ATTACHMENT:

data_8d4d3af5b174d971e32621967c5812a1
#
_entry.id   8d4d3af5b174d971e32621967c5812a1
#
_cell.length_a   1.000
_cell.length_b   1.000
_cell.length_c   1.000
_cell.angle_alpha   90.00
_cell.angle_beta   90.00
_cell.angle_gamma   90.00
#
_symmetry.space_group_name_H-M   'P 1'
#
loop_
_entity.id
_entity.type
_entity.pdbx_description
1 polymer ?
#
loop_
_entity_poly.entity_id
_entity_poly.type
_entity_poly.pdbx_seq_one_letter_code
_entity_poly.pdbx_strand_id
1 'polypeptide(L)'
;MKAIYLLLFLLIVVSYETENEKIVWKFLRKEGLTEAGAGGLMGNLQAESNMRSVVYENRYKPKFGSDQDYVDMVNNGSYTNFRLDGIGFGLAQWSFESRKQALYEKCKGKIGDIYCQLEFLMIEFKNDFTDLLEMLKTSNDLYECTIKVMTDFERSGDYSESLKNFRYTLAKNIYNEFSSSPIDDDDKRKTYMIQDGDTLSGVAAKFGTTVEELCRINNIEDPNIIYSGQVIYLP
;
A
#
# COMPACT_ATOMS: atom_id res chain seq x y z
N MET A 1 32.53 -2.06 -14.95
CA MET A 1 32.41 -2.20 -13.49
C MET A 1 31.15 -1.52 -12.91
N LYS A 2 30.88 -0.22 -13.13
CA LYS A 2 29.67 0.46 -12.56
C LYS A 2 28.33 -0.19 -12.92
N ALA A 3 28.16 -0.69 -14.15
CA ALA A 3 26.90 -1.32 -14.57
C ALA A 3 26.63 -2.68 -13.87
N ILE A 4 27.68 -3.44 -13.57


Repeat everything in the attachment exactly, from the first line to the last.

data_8d4d3af5b174d971e32621967c5812a1
#
_entry.id   8d4d3af5b174d971e32621967c5812a1
#
_cell.length_a   1.000
_cell.length_b   1.000
_cell.length_c   1.000
_cell.angle_alpha   90.00
_cell.angle_beta   90.00
_cell.angle_gamma   90.00
#
_symmetry.space_group_name_H-M   'P 1'
#
loop_
_entity.id
_entity.type
_entity.pdbx_description
1 polymer ?
#
loop_
_entity_poly.entity_id
_entity_poly.type
_entity_poly.pdbx_seq_one_letter_code
_entity_poly.pdbx_strand_id
1 'polypeptide(L)'
;MKAIYLLLFLLIVVSYETENEKIVWKFLRKEGLTEAGAGGLMGNLQAESNMRSVVYENRYKPKFGSDQDYVDMVNNGSYTNFRLDGIGFGLAQWSFESRKQALYEKCKGKIGDIYCQLEFLMIEFKNDFTDLLEMLKTSNDLYECTIKVMTDFERSGDYSESLKNFRYTLAKNIYNEFSSSPIDDDDKRKTYMIQDGDTLSGVAAKFGTTVEELCRINNIEDPNIIYSGQVIYLP
;
A
#
# COMPACT_ATOMS: atom_id res chain seq x y z
N MET A 1 32.53 -2.06 -14.95
CA MET A 1 32.41 -2.20 -13.49
C MET A 1 31.15 -1.52 -12.91
N LYS A 2 30.88 -0.22 -13.13
CA LYS A 2 29.67 0.46 -12.56
C LYS A 2 28.33 -0.19 -12.92
N ALA A 3 28.16 -0.69 -14.15
CA ALA A 3 26.90 -1.32 -14.57
C ALA A 3 26.63 -2.68 -13.87
N ILE A 4 27.68 -3.44 -13.57